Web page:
Retail news round-up November 28, 2013: Kingfisher profits advance in third quarter, Alliance Boots accused of ‘avoidance of tax’ and Alliance Boots accused of ‘avoidance of tax’.

Kingfisher profits advance in third quarter

DIY group Kingfisher retail profits edged up 1.7% in constant currency to £271m in its third quarter as like-for-likes increased 1.4%. Total sales advanced 4.6% to £2.9bn in the quarter to November 2.

In the UK and Ireland like-for-likes increased 2% and retail profit jumped 8.3% to £63m.

Alliance Boots accused of ‘avoidance of tax’

Alliance Boots has been accused of breaking disclosure and taxation guidelines set by the Organisation for Economic Co-operation and Development.

Anti-poverty charity War on Want and US labour federation Change to Win have complained to the OECD that Alliance Boots is avoiding tax through transactions involving more than £400m.

Alliance Boots refutes the allegations, which it said are “inaccurate” and “defamatory”, and is taking legal advice.

Alliance Boots accused of ‘avoidance of tax’

Clintons generated pre-tax profits of £5.6m in the first eight months under its new ownership.

Documents published at Companies House cover the eight months from May 29, 2012 to February 2 since it was acquired by American Greetings in June last year. It shows that the greetings card retailer generated sales of £153.4m, while pre-tax profits after exceptional items hit £10.3m.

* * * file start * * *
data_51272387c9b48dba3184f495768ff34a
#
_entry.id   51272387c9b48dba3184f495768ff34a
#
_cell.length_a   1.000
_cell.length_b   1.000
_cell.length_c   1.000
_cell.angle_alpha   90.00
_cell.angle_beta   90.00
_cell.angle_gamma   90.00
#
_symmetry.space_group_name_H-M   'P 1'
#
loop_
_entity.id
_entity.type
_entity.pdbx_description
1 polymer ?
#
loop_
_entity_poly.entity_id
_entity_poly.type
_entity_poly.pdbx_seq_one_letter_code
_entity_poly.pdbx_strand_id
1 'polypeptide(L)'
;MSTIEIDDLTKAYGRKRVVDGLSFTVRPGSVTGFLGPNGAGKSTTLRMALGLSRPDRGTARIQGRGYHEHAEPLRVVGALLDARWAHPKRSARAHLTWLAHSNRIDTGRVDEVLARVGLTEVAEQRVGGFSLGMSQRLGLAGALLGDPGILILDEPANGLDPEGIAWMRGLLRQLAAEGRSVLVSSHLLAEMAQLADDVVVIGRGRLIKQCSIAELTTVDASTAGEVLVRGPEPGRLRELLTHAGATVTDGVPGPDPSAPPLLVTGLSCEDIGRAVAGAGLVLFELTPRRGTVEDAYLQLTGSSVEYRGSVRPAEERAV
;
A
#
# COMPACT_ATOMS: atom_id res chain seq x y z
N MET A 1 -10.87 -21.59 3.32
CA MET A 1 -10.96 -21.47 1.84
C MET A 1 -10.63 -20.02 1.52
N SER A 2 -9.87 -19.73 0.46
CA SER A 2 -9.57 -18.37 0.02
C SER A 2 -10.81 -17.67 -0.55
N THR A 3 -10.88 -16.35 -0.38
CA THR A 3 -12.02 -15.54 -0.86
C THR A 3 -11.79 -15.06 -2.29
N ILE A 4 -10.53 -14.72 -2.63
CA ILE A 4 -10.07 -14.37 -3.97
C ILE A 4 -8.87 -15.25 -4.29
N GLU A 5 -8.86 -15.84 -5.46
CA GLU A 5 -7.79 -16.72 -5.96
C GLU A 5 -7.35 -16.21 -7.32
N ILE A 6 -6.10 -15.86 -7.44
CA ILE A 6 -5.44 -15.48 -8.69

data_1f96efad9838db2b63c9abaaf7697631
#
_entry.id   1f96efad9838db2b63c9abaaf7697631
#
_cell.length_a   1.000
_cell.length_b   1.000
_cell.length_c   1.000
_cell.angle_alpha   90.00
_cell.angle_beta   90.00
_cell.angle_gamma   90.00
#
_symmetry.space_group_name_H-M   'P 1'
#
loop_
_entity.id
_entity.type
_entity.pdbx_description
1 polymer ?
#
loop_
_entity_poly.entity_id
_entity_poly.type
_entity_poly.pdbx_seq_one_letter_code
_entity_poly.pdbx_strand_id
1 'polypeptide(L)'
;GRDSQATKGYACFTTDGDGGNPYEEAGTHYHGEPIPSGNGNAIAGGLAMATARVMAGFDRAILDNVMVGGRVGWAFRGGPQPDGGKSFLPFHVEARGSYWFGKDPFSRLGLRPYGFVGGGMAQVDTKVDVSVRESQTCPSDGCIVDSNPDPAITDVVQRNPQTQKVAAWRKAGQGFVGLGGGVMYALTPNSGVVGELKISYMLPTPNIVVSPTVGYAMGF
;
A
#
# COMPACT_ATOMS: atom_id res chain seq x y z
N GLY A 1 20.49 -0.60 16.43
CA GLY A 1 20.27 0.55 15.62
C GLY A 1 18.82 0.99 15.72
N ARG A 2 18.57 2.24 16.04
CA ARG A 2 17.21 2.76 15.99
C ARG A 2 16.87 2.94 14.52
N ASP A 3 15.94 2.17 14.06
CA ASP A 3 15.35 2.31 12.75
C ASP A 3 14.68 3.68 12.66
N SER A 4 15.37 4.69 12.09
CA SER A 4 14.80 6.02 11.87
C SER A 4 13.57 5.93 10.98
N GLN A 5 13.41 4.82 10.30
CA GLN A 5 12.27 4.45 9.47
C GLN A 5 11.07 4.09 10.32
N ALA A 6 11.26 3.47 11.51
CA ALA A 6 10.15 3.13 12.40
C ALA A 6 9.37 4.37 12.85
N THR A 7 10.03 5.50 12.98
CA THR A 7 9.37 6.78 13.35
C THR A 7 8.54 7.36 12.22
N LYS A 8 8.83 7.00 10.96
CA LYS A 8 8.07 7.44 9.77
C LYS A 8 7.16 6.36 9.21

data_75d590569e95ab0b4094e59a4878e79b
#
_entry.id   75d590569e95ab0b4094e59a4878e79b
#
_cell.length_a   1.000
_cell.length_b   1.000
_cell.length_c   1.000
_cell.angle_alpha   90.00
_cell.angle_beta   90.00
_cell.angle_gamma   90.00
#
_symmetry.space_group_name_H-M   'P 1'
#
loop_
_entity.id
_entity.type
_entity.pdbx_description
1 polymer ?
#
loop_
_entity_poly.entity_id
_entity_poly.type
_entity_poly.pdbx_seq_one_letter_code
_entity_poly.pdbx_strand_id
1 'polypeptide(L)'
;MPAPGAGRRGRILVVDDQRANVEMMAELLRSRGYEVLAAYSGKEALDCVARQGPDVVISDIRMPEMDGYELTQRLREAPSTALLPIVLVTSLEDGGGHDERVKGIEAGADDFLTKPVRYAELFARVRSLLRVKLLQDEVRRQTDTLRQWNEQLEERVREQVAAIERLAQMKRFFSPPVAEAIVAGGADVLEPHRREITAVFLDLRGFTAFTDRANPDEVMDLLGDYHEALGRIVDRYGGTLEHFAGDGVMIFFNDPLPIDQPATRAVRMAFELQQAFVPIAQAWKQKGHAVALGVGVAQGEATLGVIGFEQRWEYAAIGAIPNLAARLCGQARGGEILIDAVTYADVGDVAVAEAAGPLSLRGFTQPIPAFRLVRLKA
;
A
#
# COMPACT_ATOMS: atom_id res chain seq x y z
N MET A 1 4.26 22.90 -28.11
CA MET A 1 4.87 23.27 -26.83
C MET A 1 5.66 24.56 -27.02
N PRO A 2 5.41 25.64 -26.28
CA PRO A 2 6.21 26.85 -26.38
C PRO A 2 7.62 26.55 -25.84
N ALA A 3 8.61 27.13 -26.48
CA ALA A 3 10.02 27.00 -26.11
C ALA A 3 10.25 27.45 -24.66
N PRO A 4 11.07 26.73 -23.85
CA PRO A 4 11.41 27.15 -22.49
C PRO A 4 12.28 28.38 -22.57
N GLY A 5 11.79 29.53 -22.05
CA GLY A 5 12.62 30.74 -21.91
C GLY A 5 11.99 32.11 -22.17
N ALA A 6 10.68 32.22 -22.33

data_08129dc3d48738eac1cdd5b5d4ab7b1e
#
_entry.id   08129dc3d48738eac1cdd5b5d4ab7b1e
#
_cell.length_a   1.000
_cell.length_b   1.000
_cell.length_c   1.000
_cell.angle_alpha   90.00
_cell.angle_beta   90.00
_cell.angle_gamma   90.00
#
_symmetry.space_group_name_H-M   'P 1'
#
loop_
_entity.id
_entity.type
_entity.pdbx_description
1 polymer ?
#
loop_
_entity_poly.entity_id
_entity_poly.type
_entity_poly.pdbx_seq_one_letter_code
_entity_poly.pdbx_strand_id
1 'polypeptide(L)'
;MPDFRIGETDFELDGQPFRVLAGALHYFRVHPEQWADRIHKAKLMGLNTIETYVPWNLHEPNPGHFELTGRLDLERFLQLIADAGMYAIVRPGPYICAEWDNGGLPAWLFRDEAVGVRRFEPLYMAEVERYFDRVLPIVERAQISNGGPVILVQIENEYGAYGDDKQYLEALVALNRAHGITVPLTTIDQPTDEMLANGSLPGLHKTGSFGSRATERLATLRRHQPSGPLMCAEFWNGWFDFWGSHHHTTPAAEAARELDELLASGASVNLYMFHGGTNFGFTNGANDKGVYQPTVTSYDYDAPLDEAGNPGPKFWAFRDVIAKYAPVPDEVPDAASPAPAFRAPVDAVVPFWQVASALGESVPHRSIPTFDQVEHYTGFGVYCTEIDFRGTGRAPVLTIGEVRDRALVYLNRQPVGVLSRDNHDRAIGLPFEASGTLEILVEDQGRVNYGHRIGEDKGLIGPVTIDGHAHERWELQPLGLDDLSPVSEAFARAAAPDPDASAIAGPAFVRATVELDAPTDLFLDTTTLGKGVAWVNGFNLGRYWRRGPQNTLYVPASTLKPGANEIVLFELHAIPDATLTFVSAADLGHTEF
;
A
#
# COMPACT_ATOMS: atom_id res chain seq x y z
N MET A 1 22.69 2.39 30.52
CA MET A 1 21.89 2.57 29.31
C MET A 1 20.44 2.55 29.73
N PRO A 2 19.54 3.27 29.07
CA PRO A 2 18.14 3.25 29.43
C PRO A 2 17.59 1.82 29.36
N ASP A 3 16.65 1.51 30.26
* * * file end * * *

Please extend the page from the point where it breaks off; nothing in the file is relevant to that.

Clintons was acquired out of administration by a subsidiary of its biggest supplier American Greetings, saving 388 stores out of its original 784 store estate.

Next lands in copyright infringement bother over use of image without permission

High street retailer Next has been issued an undisclosed sum of damages over copyright breach for using Welsh photographer Allan Potts’ image of a freestyle motocross rider Arran Powley without permission, The Telegraph reported.

The picture shows Powley in a euphoric moment: flying mid-air, with his hands raised off the handlebar, legs slung to the side. Next added a chimp’s head on the rider, added a saturation effect and sold it as a £10 T-shirt for children.

Next has pulled all the T-shirts from sale and donated them to Oxfam.